Explore designs for the planned burying ground memorial

April 29, 2022


See three concepts developed after discussions with the University of Richmond and descendant communities.

As a graduate student at the University of Richmond in 2018, Shelby Driskill, in photo at bottom right, researched and pieced together information about the location of a burying ground of enslaved people on campus. Driskill and public historian and UR lecturer Lauranett Lee, left, published  “Knowledge of This Cannot Be Hidden: A Report on the Westham Burying Ground,” in December of 2019.

Following the report, President Emeritus Ronald A. Crutcher established the Burying Ground Memorialization Committee, charged with identifying appropriate means to memorialize the space.

two photos of people speaking in front of seated groups at community meetings

The committee engaged faculty, staff, students, and descendants in discussions about the history of the land the campus occupies.

The group extensively researched and confirmed the names and descendants of the enslaved people who worked on the plantations and farms on which the University now stands.

Three portraits of Brenda Dabney Nichols in discussion with an interviewer who is off camera
Brenda Dabney Nichols, Henrico County public historian, began primary genealogical research in 2019. She connected the committee to the descendants.
Jamelle Wilson headshot

“We have taken care to make the research live, to make the history live, by naming individuals and trying to understand what their experience was here on this property, really trying to humanize them. Mrs. Nichols talked about the ground being sacred ground. The sacred nature of that is, for me, completely rooted in the fact that these are human beings. I believe the families appreciate the work that is happening. We all want to be recognized and seen and not forgotten.”

— Jamelle Wilson, dean, School of Professional and Continuing Studies, Burying Ground Memorialization Committee member

A pilgrimage is a journey of an unknown length. You’re going somewhere. You’re seeking something. You’re trying to find answers.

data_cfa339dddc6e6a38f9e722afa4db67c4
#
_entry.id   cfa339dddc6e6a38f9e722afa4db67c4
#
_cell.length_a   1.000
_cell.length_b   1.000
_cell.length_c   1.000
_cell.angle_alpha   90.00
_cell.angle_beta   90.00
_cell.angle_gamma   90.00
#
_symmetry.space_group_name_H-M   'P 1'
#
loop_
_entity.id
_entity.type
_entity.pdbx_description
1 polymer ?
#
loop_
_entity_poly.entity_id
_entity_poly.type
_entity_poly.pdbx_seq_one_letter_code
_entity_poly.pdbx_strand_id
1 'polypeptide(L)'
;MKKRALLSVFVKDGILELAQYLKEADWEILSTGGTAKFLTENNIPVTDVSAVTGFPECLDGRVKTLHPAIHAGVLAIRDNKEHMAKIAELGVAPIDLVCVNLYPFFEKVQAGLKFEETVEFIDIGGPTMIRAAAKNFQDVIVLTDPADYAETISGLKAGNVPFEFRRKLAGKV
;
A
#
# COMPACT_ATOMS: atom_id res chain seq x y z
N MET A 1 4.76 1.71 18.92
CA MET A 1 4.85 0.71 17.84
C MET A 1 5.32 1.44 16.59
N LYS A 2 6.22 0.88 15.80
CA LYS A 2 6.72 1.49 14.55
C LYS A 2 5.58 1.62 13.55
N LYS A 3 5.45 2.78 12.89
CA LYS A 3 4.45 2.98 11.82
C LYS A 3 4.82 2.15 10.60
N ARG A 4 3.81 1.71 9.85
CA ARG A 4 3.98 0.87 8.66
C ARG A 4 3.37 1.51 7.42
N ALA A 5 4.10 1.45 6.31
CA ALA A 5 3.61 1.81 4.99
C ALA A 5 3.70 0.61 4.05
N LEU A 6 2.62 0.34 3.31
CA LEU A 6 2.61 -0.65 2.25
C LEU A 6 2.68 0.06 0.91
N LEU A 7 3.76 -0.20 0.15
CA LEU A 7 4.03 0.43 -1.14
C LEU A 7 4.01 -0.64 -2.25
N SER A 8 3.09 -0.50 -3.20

Brenda Dabney Nichols

Henrico County Public Historian

Headshot of Ed Ayers

“The descendant community brought great wisdom and compassion to the University’s work, giving it a resonance it would otherwise have lacked. The insights about the endurance, achievements, and hope of those descended from the people buried on that site inspired each of the designs. The commitment of Mrs. Nichols made all the difference in the commission’s work, connecting us to the past and the present in ways otherwise impossible.”

— Ed Ayers, president emeritus, co-chair, Burying Ground Memorialization Committee

Family members of the enslaved people made the pilgrimage to campus to see the space.
Headshot of Keith McIntosh

“We dedicated our time on the Burying Ground Memorialization Committee for almost two years, ensuring we met our committee charge and lived into our shared intentions. We knew we needed to connect and collaborate with our descendant community for this effort. We all felt strongly about identifying and engaging with descendants. We are grateful to Mrs. Nichols for identifying more than a hundred descendants of the families most likely to have had family members interred in the burying ground. In addition to building a relationship with the descendant community, we learned so much about those descendant families and their participation has been instrumental in shaping our memorial designs.”

— Keith McIntosh, co-chair, Burying Ground Memorialization Committee

The Burying Ground Memorialization Committee presents three design concepts to memorialize the Westham Burial Ground

The three concepts reflect discussions with the UR and descendant communities. From those conversations, the committee came to this vision for the space:

The burying ground site should remain sacred and lightly touched.
The burying ground should be unique, accessible, and inviting.
The burying ground should balance sentiments of reconciliation and resilience with the certainty of an enduring struggle.